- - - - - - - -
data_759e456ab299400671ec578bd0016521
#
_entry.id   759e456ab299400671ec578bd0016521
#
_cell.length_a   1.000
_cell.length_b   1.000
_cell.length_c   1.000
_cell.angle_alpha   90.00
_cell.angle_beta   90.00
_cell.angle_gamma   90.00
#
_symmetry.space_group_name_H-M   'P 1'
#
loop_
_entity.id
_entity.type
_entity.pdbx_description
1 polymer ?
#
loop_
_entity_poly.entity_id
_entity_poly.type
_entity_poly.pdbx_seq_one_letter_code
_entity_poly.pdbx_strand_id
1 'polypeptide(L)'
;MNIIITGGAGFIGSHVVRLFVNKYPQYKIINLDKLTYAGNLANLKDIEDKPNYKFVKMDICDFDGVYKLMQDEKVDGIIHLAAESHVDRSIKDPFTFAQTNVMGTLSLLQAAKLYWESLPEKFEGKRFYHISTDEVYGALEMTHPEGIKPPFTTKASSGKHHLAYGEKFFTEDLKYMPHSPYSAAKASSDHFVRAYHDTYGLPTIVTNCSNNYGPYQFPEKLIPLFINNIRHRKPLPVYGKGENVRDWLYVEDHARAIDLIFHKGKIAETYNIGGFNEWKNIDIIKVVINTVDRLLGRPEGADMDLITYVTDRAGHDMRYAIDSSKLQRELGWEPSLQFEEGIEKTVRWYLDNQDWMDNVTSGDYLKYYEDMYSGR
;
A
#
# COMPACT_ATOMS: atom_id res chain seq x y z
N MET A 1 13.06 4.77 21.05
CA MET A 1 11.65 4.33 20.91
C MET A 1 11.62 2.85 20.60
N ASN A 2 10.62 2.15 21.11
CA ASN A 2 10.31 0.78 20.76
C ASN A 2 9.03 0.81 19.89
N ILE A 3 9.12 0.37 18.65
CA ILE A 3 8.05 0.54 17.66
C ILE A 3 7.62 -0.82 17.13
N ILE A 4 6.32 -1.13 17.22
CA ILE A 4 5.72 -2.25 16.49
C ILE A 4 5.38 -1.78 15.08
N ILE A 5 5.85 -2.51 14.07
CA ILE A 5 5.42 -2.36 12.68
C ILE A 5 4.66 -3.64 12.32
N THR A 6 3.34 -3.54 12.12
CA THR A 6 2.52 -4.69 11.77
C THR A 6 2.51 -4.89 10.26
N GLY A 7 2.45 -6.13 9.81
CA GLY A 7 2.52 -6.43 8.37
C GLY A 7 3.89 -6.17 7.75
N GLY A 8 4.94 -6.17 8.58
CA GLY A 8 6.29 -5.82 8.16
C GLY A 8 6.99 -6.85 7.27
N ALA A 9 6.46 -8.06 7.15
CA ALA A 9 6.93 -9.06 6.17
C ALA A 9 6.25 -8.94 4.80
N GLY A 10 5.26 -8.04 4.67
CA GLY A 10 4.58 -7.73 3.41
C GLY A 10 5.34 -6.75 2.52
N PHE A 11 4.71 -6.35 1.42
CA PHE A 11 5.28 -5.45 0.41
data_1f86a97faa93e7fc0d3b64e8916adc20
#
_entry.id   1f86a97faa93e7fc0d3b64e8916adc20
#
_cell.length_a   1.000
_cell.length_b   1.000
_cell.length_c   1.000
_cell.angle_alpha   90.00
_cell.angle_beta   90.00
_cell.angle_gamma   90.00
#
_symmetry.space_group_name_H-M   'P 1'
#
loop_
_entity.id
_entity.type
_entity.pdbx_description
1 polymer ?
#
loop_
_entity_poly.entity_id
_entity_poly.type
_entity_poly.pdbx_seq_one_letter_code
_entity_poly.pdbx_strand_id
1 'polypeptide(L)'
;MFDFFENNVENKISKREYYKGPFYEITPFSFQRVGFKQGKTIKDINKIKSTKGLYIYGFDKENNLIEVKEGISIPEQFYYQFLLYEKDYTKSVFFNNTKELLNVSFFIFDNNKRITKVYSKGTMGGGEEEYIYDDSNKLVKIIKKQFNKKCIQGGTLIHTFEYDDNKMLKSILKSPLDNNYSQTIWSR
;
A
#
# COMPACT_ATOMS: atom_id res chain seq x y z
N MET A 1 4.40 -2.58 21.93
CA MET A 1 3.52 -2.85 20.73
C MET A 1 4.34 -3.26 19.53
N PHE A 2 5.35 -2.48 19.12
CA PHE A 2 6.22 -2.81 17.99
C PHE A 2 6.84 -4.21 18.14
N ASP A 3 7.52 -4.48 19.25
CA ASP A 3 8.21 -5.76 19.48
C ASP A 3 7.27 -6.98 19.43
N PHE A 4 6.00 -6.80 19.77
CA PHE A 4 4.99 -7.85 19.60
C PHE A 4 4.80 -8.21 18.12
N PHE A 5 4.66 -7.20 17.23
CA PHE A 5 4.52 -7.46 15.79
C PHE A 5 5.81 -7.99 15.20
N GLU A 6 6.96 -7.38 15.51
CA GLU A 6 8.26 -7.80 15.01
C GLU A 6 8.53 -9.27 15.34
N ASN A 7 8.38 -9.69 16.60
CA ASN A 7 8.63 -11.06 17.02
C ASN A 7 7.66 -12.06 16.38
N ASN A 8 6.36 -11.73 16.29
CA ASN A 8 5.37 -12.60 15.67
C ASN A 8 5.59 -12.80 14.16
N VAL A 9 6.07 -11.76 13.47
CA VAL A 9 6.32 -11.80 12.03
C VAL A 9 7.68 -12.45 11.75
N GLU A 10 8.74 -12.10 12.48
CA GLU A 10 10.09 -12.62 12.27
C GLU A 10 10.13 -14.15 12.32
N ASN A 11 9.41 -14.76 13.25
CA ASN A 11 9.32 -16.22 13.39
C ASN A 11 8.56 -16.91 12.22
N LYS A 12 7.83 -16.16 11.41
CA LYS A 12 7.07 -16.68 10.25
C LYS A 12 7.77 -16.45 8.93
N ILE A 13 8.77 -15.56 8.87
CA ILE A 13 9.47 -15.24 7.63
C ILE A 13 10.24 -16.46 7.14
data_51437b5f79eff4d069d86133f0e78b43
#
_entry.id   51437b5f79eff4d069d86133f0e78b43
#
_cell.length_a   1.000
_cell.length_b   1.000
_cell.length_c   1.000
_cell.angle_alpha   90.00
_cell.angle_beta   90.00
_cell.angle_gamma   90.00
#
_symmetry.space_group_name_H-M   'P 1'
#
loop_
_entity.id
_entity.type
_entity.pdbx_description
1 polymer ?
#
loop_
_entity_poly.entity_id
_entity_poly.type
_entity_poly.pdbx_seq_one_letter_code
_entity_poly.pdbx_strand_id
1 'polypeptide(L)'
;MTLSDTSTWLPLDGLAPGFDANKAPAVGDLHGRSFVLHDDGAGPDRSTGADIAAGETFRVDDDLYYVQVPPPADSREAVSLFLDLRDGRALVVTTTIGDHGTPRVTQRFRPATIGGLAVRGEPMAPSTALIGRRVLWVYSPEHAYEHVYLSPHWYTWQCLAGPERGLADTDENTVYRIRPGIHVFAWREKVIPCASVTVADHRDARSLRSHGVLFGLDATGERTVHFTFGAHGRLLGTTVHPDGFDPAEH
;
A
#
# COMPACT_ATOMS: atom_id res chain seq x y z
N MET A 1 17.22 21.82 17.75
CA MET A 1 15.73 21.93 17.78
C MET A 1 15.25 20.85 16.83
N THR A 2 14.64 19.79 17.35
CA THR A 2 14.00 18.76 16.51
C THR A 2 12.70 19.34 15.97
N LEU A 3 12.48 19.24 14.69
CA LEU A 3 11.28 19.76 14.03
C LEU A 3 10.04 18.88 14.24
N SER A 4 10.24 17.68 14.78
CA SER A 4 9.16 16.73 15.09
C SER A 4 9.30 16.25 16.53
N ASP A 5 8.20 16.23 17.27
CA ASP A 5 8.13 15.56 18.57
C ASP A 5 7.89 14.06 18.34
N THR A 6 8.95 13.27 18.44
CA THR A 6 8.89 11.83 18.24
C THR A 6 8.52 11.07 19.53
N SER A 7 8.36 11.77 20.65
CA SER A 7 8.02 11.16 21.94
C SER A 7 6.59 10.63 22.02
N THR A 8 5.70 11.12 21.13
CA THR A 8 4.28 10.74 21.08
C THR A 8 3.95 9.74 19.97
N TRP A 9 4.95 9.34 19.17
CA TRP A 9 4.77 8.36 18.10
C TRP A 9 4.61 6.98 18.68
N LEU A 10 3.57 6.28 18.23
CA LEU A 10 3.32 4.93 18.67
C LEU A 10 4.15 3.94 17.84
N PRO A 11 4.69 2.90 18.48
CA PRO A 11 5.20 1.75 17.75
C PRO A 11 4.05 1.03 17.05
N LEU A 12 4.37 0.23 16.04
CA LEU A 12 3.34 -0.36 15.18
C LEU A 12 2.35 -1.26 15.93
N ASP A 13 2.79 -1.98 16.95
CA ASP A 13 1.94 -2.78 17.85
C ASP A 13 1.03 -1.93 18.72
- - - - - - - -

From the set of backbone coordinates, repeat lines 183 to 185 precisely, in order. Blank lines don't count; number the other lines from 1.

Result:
N THR A 8 5.70 11.12 21.13
CA THR A 8 4.28 10.74 21.08
C THR A 8 3.95 9.74 19.97